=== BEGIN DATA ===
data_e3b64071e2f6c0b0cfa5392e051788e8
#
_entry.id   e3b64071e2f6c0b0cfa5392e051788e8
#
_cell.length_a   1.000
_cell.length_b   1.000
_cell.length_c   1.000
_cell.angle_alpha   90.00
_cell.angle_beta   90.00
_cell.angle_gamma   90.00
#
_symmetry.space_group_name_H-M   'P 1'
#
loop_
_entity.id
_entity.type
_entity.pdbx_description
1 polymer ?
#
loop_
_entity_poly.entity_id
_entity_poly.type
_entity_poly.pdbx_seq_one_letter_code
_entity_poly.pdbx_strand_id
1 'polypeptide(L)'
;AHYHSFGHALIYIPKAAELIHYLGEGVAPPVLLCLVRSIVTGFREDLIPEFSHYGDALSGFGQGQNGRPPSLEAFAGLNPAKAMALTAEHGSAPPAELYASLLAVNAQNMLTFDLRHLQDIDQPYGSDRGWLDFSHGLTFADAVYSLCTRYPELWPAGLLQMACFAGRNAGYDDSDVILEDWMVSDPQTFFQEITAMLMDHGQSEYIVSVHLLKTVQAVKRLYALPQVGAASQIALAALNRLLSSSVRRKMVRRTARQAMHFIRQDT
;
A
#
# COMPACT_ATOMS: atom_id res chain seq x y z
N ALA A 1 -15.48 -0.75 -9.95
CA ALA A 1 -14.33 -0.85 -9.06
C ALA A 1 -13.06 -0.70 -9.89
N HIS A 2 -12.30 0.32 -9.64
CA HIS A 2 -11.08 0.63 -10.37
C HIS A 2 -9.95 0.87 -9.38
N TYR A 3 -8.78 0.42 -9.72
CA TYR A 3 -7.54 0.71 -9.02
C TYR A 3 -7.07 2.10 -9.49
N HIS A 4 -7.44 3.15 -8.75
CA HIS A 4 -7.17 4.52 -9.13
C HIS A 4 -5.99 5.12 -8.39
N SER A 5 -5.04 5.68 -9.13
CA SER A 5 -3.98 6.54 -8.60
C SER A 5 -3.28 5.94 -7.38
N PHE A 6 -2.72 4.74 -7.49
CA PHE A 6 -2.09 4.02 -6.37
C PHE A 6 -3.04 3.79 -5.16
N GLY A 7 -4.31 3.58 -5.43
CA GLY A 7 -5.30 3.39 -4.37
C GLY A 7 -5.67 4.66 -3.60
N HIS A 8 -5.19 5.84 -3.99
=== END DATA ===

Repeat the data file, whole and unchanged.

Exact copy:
data_e3b64071e2f6c0b0cfa5392e051788e8
#
_entry.id   e3b64071e2f6c0b0cfa5392e051788e8
#
_cell.length_a   1.000
_cell.length_b   1.000
_cell.length_c   1.000
_cell.angle_alpha   90.00
_cell.angle_beta   90.00
_cell.angle_gamma   90.00
#
_symmetry.space_group_name_H-M   'P 1'
#
loop_
_entity.id
_entity.type
_entity.pdbx_description
1 polymer ?
#
loop_
_entity_poly.entity_id
_entity_poly.type
_entity_poly.pdbx_seq_one_letter_code
_entity_poly.pdbx_strand_id
1 'polypeptide(L)'
;AHYHSFGHALIYIPKAAELIHYLGEGVAPPVLLCLVRSIVTGFREDLIPEFSHYGDALSGFGQGQNGRPPSLEAFAGLNPAKAMALTAEHGSAPPAELYASLLAVNAQNMLTFDLRHLQDIDQPYGSDRGWLDFSHGLTFADAVYSLCTRYPELWPAGLLQMACFAGRNAGYDDSDVILEDWMVSDPQTFFQEITAMLMDHGQSEYIVSVHLLKTVQAVKRLYALPQVGAASQIALAALNRLLSSSVRRKMVRRTARQAMHFIRQDT
;
A
#
# COMPACT_ATOMS: atom_id res chain seq x y z
N ALA A 1 -15.48 -0.75 -9.95
CA ALA A 1 -14.33 -0.85 -9.06
C ALA A 1 -13.06 -0.70 -9.89
N HIS A 2 -12.30 0.32 -9.64
CA HIS A 2 -11.08 0.63 -10.37
C HIS A 2 -9.95 0.87 -9.38
N TYR A 3 -8.78 0.42 -9.72
CA TYR A 3 -7.54 0.71 -9.02
C TYR A 3 -7.07 2.10 -9.49
N HIS A 4 -7.44 3.15 -8.75
CA HIS A 4 -7.17 4.52 -9.13
C HIS A 4 -5.99 5.12 -8.39
N SER A 5 -5.04 5.68 -9.13
CA SER A 5 -3.98 6.54 -8.60
C SER A 5 -3.28 5.94 -7.38
N PHE A 6 -2.72 4.74 -7.49
CA PHE A 6 -2.09 4.02 -6.37
C PHE A 6 -3.04 3.79 -5.16
N GLY A 7 -4.31 3.58 -5.43
CA GLY A 7 -5.30 3.39 -4.37
C GLY A 7 -5.67 4.66 -3.60
N HIS A 8 -5.19 5.84 -3.99